Another Latin American country is also considering marijuana legalization. Recently inaugurated Colombian president Gustavo Petro is ramping up his efforts for global drug policy reform as lawmakers in his own country approve a bill to legalize marijuana. The legalization proposal advanced through a committee with overwhelming support and now heads to the full legislature. The measure seeks to regulate legal cannabis and create a tax structure for cannabis sales. There is a second legalization measure also making its way through the legislature. However, President Gustavo has not endorsed any particular reform bill.
Instead, the newly elected president has been vocal about reforming global drug policy, calling on world leaders to rethink their approach to the war on drugs. Gustavo, a former member of Columbia’s M-19 guerrilla group, claims he has seen firsthand the violence between drug cartels, the narcoparamilitary groups, and guerrilla fighters due to the government’s misguided drug enforcement approach.
First Permits for Cannabis Production Issues in Morocco
Farmers now have the green light to grow cannabis in Morocco. A Moroccan state agency issued the first ten permits to regional farmers. Although Moroccan law does not allow the use of marijuana for recreational purposes, the law is supposed to help support the income of local farmers and protect them from illegal drug traffickers.
Farmers in the northern mountain regions of Al Houceima, Taounat, and Chefchaouen will gradually be allowed to grow cannabis if they organize into cooperatives. Currently, marijuana is largely cultivated illegally in the country before drug traffickers export the product to Europe.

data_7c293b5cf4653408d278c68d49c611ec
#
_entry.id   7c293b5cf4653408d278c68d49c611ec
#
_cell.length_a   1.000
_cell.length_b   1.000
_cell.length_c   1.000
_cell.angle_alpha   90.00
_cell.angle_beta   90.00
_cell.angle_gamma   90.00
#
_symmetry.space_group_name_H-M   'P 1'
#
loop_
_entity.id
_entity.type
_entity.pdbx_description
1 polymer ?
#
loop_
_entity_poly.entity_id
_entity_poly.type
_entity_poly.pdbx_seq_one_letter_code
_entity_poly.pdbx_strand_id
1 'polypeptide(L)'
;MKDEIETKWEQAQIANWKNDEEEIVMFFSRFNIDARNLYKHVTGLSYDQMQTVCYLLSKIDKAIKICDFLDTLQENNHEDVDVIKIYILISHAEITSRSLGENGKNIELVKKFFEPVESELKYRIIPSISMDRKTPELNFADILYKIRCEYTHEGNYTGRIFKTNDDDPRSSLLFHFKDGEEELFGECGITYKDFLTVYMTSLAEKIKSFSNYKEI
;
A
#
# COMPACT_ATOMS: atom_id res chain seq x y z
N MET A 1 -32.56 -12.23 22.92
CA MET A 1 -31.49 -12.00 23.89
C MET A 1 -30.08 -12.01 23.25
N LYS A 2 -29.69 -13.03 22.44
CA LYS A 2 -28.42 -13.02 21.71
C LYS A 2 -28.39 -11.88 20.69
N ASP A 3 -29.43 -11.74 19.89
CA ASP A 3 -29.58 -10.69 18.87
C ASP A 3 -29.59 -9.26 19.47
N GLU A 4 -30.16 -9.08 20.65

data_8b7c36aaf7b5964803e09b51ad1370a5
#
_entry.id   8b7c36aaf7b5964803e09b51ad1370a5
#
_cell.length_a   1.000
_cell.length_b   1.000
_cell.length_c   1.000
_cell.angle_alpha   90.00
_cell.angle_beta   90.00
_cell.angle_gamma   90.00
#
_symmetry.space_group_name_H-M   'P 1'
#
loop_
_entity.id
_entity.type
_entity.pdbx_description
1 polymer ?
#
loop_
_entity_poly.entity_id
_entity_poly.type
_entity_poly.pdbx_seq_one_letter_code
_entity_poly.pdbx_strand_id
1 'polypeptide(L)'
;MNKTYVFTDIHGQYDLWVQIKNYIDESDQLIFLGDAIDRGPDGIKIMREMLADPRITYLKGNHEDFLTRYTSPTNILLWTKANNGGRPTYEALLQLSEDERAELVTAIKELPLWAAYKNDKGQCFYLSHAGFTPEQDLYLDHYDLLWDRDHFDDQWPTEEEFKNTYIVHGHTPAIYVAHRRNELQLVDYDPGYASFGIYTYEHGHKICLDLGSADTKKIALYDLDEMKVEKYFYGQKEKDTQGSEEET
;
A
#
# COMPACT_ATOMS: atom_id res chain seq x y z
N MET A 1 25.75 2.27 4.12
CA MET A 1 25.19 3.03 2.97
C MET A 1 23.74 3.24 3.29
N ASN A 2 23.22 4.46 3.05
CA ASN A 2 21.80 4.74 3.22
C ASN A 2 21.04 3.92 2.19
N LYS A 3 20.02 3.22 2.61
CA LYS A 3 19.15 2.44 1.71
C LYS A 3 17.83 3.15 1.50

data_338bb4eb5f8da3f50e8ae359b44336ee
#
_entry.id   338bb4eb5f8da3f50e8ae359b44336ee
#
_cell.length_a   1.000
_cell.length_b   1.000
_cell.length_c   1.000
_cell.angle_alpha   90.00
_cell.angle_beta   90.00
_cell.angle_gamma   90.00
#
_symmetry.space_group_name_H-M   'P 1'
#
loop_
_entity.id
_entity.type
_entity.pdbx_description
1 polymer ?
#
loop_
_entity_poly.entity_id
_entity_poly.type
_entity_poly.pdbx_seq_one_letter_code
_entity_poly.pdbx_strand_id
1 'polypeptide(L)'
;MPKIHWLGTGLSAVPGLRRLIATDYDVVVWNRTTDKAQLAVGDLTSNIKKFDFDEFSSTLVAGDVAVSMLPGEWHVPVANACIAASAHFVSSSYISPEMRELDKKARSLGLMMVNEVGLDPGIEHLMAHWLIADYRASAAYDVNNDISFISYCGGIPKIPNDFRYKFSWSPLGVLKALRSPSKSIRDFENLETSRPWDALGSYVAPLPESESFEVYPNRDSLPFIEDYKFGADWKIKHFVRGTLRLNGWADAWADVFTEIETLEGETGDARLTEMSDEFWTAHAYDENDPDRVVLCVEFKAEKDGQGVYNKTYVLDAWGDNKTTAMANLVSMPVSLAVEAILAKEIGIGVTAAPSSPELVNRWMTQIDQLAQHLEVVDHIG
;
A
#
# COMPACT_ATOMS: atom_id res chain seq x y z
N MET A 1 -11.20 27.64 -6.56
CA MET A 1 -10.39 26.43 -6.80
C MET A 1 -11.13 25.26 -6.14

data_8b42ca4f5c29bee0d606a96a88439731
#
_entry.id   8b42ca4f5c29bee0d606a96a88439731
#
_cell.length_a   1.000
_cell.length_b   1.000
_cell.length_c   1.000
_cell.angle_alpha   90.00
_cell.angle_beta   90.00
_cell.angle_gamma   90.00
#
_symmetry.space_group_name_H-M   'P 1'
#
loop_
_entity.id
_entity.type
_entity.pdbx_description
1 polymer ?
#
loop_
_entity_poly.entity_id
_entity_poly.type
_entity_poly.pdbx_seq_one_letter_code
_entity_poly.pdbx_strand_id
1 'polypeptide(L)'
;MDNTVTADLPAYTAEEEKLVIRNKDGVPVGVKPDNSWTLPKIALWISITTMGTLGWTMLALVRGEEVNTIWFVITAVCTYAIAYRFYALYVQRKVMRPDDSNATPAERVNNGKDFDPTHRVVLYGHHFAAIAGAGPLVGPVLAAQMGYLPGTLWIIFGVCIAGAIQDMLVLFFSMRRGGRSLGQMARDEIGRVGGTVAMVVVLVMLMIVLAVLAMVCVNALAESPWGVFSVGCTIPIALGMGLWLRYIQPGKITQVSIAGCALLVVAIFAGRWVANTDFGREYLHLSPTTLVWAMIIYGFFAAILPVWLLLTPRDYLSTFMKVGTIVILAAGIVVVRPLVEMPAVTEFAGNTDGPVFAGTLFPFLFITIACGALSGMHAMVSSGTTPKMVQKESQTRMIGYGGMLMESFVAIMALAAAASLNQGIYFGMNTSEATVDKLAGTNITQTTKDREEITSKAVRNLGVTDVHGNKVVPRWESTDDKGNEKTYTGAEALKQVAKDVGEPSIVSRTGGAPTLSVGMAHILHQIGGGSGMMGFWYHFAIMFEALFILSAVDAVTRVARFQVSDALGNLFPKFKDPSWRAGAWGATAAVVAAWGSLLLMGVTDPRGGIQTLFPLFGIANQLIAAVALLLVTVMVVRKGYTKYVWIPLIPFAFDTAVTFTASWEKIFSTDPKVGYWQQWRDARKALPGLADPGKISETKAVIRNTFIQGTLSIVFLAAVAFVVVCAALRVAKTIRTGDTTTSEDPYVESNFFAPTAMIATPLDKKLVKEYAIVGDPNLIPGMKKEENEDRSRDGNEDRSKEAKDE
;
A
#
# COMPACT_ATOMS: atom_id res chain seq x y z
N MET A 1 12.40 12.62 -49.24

Confusion in Thailand Over Marijuana Laws
There is some confusion in Thailand over the country’s hazy new marijuana legislation. In June, Thailand removed cannabis from the list of banned narcotics in the country, allowing people to grow, use, and sell the drug for medicinal purposes. However, parliament has not yet passed laws regulating the recreational use of marijuana, creating a grey area many retailers are looking to capitalize on for profit.
Demand for the drug has skyrocketed, especially as it reverses Thailand’s aggressive zero-tolerance policy of previous decades. It is a stunning change from a country known to have some of the harshest drug laws in the world. Although technically recreational use is still not legal, decriminalizing the drug means vendors are coming out of the woodwork and looking to sell cannabis products to the public. The government insists that cannabis is only for medicinal and therapeutic use, meaning products sold must contain less than .2 percent of the compound THC. However, dried flowers are unregulated.
October is marked by changing attitudes toward marijuana across the globe. There is continuing momentum to shift the conversation about cannabis use, and nations are taking notice. Nowhere is this trend more profound than in countries like Thailand and Columbia, where governments have long held staunch and unrelenting drug policies that many claim hurt people and encourage illegal activity and trade.
Perhaps the actions of these countries and others will help continue to help shape the world’s view on cannabis and change the narrative, leading to more positive and effective conversations.